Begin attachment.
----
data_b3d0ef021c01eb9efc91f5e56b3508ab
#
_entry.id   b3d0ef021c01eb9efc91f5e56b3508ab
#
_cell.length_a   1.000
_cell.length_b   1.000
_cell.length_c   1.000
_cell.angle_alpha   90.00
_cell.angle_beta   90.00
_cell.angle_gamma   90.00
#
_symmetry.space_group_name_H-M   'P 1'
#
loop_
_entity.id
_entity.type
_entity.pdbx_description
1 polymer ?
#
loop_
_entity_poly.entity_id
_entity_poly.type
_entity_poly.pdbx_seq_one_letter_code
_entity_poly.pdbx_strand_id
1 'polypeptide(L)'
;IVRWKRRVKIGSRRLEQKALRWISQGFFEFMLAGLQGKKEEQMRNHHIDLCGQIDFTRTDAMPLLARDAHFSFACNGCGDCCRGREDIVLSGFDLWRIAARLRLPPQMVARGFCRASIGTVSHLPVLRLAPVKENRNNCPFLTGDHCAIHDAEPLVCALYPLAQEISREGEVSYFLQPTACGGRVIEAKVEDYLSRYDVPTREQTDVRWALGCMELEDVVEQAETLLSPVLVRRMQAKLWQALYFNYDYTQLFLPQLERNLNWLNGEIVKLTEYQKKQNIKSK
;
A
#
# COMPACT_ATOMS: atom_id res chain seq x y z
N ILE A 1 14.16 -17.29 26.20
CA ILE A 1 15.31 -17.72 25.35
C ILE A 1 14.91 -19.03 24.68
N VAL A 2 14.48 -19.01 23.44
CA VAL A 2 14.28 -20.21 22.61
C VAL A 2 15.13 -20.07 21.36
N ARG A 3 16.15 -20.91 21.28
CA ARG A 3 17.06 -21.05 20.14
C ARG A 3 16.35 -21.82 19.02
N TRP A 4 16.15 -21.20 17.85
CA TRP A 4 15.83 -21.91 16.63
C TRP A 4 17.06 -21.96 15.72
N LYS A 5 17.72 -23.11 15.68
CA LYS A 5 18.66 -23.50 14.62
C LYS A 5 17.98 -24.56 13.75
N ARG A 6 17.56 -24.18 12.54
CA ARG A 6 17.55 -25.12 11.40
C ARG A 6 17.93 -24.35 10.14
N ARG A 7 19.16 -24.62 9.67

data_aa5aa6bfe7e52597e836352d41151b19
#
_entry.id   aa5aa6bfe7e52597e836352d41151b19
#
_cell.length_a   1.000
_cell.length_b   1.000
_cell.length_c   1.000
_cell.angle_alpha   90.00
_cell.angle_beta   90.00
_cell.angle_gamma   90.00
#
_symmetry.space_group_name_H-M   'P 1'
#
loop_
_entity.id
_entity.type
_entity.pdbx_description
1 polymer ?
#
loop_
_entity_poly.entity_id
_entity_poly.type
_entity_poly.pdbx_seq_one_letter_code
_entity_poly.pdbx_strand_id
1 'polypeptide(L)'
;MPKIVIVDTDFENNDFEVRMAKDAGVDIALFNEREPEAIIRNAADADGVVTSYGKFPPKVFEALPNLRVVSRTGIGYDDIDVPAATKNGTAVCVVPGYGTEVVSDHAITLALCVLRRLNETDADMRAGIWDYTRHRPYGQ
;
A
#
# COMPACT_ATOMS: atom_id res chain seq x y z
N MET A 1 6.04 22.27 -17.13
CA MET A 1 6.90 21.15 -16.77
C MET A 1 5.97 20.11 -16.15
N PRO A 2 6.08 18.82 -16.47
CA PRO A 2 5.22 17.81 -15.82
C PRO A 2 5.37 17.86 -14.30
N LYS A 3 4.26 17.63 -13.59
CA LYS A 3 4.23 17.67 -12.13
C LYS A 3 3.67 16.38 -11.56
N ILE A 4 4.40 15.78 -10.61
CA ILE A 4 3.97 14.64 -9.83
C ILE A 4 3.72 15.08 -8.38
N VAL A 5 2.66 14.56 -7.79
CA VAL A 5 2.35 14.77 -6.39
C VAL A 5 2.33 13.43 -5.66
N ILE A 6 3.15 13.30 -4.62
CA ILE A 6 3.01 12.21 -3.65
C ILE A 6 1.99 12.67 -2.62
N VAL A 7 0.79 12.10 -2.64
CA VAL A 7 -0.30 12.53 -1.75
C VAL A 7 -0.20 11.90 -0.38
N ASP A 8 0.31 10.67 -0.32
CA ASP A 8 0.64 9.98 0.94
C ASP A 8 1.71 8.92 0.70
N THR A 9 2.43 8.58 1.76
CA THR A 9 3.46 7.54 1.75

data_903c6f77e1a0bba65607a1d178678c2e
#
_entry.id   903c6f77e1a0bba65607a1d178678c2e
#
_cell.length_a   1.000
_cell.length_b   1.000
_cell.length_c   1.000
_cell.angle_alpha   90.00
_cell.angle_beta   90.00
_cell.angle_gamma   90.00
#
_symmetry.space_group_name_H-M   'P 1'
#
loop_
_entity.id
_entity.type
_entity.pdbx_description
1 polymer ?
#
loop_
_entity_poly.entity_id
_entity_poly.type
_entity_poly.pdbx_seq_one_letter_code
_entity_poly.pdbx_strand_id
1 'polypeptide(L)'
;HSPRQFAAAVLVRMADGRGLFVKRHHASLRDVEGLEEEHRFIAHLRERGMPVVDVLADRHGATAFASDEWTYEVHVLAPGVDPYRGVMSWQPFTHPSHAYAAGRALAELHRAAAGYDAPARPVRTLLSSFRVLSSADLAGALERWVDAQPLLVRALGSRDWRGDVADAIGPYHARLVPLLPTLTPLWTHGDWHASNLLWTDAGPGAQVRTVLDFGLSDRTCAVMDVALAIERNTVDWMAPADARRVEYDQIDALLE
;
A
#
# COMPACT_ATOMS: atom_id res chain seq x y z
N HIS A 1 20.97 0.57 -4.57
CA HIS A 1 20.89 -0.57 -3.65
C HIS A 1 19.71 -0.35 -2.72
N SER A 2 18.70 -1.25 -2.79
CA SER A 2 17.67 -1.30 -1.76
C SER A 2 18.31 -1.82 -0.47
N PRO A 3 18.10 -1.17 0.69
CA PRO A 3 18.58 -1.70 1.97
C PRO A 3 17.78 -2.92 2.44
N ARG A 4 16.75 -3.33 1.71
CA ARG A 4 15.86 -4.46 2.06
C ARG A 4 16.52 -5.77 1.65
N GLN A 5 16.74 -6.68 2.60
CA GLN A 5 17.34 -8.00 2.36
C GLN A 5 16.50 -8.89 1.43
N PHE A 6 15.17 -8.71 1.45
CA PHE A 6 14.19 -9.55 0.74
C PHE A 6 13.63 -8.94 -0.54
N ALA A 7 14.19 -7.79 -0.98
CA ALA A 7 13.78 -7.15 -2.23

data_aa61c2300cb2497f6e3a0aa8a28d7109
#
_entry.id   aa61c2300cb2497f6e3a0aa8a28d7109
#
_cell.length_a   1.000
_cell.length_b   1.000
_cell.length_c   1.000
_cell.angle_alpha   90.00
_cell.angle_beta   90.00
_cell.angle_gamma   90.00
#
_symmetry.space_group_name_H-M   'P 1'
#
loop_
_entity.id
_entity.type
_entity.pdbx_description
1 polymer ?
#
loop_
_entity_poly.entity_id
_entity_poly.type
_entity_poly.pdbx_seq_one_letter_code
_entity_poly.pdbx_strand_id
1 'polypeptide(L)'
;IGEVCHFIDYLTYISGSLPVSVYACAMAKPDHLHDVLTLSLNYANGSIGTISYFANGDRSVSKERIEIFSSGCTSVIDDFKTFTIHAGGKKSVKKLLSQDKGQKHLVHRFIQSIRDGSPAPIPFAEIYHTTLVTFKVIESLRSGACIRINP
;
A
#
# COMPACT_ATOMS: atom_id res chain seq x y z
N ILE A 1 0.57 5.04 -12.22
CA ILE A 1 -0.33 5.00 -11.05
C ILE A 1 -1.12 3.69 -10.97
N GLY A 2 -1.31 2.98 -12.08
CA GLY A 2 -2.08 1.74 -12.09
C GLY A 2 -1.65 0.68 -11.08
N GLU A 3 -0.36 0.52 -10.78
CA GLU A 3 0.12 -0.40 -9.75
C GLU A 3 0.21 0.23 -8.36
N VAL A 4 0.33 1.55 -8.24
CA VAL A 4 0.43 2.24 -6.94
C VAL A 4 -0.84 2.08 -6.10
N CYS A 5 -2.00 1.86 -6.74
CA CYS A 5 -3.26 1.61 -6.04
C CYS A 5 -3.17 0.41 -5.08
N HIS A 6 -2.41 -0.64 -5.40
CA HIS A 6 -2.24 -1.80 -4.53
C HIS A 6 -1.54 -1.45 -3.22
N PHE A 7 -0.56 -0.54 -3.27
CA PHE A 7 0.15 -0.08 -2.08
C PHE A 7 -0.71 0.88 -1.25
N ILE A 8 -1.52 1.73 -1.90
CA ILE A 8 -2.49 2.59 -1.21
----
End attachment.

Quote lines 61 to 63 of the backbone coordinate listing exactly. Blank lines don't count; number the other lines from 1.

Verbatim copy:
_symmetry.space_group_name_H-M   'P 1'
#
loop_